Inconsistencies in women’s health treatment

Throughout the years, women have made advances towards equality by fighting for their rights and liberties. Despite this, there is still a long way to go, with women’s health still receiving unequal treatment. 

For many women, trips to the hospital or urgent care include many noticeable discrepancies when compared to that of men. 

According to research from the Kaiser Family Foundation, women spend significantly more on annual health care than men: women aged 19 to 34 spent an average of $3,402 in 2015, compared to just $1,891 for men.

While in most cases, their bills are covered by their insurance provider, women still pay an elevated price. According to The Hill, in 2020, single women put an average of 6.8 percent of their annual pre-tax salary toward their health insurance, while men put an average of 3.9 percent. This averages to $2,406 for single women, compared to $1,896 for single men.

However, it has been proven that women visit hospitals more often than men. A report by the CDC found that women are a third more likely to visit their doctors than men, go to their doctors for annual checkups and preventive care and to be prescribed an antidepressant.

Nonetheless, high prices make it difficult for women to afford health treatment, especially those of low income. According to the American Bar Association, roughly 1 in 4 women reported in 2017 that they delayed or went without care due to costs. The prices also make it difficult for women to pay impending bills, leading them to be in debt and forgoing health treatment to not spend more money.” 

The wider issue is the fact that while women spend a great amount of money on health issues, they do not receive adequate treatment or benefits.  

According to Health, “when receiving treatment or going to the hospital for any discomfort, women’s (especially women of color) symptoms are sometimes disregarded and left untreated. Sometimes they are even considered as emotional/psychologically based pain.”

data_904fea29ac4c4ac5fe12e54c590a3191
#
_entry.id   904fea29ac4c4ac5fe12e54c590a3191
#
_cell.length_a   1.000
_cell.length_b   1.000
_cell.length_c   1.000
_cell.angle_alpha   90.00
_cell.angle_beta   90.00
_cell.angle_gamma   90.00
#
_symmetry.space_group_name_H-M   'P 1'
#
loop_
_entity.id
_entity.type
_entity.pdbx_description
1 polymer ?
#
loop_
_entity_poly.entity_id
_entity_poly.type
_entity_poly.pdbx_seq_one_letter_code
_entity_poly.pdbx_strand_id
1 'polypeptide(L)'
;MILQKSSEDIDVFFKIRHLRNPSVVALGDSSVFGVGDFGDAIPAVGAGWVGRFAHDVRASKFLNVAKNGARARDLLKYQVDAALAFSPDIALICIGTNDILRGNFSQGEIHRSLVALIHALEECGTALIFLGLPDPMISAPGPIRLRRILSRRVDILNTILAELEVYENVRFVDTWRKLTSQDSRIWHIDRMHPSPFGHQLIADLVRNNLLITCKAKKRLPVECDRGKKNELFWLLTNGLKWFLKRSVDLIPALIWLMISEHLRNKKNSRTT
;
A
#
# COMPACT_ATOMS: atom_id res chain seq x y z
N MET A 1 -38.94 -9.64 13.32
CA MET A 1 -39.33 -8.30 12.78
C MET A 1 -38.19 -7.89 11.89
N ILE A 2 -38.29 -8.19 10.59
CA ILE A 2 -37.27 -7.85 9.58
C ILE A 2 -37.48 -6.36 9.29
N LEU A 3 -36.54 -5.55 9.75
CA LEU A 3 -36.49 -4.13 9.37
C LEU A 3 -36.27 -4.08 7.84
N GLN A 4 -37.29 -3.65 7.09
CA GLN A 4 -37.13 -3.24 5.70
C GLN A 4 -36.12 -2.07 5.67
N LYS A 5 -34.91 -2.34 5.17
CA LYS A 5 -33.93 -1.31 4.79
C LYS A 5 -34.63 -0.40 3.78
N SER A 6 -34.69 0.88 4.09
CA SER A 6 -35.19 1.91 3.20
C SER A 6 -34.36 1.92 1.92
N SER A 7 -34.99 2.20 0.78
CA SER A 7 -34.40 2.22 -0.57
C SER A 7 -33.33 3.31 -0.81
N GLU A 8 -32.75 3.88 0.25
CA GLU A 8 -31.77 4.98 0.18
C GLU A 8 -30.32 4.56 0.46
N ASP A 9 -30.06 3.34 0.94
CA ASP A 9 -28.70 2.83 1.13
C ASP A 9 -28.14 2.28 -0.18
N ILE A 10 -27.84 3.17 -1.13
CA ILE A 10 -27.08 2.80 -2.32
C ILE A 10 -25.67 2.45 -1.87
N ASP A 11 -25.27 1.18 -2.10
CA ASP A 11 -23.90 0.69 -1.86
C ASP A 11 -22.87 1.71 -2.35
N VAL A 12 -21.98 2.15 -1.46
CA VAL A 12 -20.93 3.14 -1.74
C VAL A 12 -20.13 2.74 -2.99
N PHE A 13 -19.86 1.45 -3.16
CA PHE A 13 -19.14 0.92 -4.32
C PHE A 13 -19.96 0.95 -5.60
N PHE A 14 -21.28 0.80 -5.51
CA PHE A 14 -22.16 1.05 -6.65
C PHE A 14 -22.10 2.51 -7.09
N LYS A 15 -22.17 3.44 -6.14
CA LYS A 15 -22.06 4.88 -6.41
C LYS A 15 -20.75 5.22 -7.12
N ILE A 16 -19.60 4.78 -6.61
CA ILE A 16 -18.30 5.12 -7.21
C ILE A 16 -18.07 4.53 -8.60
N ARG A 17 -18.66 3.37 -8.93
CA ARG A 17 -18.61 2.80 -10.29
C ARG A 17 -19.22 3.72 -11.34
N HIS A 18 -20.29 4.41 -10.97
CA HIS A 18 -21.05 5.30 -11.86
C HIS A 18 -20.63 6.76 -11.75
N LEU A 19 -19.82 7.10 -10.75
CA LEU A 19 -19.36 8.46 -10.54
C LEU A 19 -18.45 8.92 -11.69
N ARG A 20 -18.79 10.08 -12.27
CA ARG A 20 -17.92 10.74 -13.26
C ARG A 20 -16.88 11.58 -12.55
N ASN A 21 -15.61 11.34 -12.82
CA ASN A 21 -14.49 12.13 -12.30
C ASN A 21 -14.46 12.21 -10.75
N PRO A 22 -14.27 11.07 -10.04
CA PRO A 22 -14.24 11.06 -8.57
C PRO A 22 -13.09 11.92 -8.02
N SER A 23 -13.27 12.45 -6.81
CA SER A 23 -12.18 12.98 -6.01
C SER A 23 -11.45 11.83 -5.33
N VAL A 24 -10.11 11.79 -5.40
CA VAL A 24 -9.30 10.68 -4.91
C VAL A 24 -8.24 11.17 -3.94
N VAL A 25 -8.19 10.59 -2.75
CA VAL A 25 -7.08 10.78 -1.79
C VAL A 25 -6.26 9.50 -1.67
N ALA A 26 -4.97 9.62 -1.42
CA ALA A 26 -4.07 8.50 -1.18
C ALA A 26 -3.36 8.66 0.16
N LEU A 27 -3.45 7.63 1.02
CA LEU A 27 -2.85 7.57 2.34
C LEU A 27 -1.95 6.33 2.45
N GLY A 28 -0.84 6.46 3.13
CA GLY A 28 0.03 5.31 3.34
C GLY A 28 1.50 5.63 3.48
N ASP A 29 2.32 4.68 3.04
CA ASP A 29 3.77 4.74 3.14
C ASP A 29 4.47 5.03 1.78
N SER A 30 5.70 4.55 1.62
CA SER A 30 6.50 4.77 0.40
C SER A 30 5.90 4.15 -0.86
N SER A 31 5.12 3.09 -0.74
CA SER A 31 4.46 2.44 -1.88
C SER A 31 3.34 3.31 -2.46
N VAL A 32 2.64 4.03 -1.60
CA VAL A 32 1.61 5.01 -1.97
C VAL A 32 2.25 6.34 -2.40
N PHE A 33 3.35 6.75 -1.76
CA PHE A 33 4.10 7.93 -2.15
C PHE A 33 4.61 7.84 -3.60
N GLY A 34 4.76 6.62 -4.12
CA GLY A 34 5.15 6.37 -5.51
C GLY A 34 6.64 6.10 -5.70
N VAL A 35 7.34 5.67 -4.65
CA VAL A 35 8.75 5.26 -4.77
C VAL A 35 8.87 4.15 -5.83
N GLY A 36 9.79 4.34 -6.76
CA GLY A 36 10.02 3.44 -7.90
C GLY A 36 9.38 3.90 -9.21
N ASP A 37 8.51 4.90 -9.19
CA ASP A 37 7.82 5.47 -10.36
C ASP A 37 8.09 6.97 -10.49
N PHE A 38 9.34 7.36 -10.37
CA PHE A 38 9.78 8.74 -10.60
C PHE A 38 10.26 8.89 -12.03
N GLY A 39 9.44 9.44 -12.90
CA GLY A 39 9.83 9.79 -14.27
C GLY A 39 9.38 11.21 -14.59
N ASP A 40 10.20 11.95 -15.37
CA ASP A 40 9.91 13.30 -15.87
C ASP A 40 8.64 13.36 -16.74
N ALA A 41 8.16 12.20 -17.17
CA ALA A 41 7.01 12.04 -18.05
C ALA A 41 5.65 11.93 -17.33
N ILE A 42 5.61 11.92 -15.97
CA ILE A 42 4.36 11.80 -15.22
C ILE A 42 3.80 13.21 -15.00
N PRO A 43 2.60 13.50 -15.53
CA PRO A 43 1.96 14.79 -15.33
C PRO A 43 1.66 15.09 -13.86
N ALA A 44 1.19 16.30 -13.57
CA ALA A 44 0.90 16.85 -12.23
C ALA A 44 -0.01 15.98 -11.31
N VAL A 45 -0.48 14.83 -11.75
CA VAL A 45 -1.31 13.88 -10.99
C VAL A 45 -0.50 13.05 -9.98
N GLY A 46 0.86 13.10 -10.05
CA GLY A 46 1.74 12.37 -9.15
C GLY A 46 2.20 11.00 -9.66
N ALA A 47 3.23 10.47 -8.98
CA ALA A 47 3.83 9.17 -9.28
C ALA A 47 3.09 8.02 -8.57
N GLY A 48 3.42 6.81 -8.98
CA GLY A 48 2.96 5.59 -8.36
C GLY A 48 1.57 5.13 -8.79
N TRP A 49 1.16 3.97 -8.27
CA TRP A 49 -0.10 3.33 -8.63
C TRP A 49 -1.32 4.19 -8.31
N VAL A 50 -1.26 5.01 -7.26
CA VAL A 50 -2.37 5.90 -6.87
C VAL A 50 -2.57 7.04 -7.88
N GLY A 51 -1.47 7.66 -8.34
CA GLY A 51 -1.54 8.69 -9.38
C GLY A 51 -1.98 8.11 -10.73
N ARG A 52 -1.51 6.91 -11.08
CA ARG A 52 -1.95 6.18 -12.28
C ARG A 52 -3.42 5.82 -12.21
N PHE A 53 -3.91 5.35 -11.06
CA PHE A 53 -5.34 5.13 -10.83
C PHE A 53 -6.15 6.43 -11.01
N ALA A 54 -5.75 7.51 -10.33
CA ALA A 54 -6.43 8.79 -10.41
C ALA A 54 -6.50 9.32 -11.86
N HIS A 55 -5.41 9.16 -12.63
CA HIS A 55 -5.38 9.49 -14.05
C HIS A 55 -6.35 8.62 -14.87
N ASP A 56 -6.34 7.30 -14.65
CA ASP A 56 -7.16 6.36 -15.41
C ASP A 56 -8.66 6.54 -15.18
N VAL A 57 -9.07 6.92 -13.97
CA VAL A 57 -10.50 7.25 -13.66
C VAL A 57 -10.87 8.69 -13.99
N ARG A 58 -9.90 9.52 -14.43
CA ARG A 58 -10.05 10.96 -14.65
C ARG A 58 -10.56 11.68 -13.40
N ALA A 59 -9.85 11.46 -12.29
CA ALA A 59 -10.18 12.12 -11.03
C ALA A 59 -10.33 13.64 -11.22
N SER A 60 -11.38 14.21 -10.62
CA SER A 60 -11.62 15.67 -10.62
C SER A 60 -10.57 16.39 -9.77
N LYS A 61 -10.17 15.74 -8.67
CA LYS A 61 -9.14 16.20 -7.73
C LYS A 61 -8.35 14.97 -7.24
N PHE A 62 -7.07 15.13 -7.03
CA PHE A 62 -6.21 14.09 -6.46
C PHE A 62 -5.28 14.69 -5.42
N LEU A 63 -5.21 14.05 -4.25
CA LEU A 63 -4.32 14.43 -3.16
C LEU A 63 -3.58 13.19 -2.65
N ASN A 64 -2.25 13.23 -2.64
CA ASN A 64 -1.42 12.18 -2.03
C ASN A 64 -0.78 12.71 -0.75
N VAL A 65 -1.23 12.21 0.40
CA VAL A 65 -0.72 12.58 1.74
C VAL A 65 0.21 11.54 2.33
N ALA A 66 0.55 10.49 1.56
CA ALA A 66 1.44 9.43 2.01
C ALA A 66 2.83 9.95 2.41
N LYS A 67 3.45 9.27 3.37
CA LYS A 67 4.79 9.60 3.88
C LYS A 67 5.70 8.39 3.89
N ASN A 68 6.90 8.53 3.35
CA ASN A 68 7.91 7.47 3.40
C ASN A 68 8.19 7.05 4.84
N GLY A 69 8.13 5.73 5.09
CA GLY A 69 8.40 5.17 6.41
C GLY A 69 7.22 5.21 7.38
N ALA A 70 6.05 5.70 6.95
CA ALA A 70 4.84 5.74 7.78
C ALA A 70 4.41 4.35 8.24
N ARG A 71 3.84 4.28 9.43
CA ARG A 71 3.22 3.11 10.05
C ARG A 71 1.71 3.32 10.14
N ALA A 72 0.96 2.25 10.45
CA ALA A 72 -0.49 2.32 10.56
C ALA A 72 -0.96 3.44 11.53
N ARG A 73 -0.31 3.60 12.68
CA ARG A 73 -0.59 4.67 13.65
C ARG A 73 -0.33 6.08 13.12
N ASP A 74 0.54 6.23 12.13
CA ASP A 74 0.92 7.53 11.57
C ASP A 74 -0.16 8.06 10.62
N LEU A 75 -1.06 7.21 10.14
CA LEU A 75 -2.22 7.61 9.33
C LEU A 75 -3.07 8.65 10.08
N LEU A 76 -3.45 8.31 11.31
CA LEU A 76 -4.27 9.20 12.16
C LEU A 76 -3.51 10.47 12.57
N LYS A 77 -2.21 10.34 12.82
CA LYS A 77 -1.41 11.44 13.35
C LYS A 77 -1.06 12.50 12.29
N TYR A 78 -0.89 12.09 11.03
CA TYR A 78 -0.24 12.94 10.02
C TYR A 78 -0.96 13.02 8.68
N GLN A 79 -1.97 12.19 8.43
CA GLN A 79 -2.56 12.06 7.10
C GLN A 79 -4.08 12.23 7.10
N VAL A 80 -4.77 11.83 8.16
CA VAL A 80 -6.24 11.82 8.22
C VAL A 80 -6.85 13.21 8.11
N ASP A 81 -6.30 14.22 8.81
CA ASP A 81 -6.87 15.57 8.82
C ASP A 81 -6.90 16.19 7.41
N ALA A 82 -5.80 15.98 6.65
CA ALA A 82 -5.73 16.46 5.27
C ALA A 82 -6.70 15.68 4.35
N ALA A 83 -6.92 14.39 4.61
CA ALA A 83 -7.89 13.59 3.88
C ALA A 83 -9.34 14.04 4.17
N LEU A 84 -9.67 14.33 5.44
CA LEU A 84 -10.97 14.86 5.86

Women also face misdiagnoses from doctors. These mistakes often originate from doctors’ suppositions and may result in complications or even death if the accurate disease or condition is undetected. 

According to WebMD, women are about 30 percent more likely than men to have symptoms of a stroke misdiagnosed and are sent home from the emergency room. 

One misdiagnosis women experience is abdominal pain as period cramps. 

According to Patients Rising, “there is an average time lag of 7-12 years between symptom onset and diagnosis of endometriosis, stemming from a combination of misinformation about the disease and symptoms being mistaken for other gynecologic or gastrointestinal conditions.” 

In addition, women with physical, mental and/or chronic health conditions struggle with getting treated medically. They experience misdiagnoses and have expensive bills as well due to spending on medication and therapy.  

On a different note, having a female doctor could help ensure better understanding of symptoms, which leads to accurate diagnoses.

  A study by PNAS found that it is more likely for women to survive a heart attack if they are treated by a female physician.

Dealing with these issues yearly, women with medical conditions sometimes have less access to their medications and health care, simply due to their gender. Women have the fundamental right to affordable health care and to be correctly diagnosed and treated accordingly.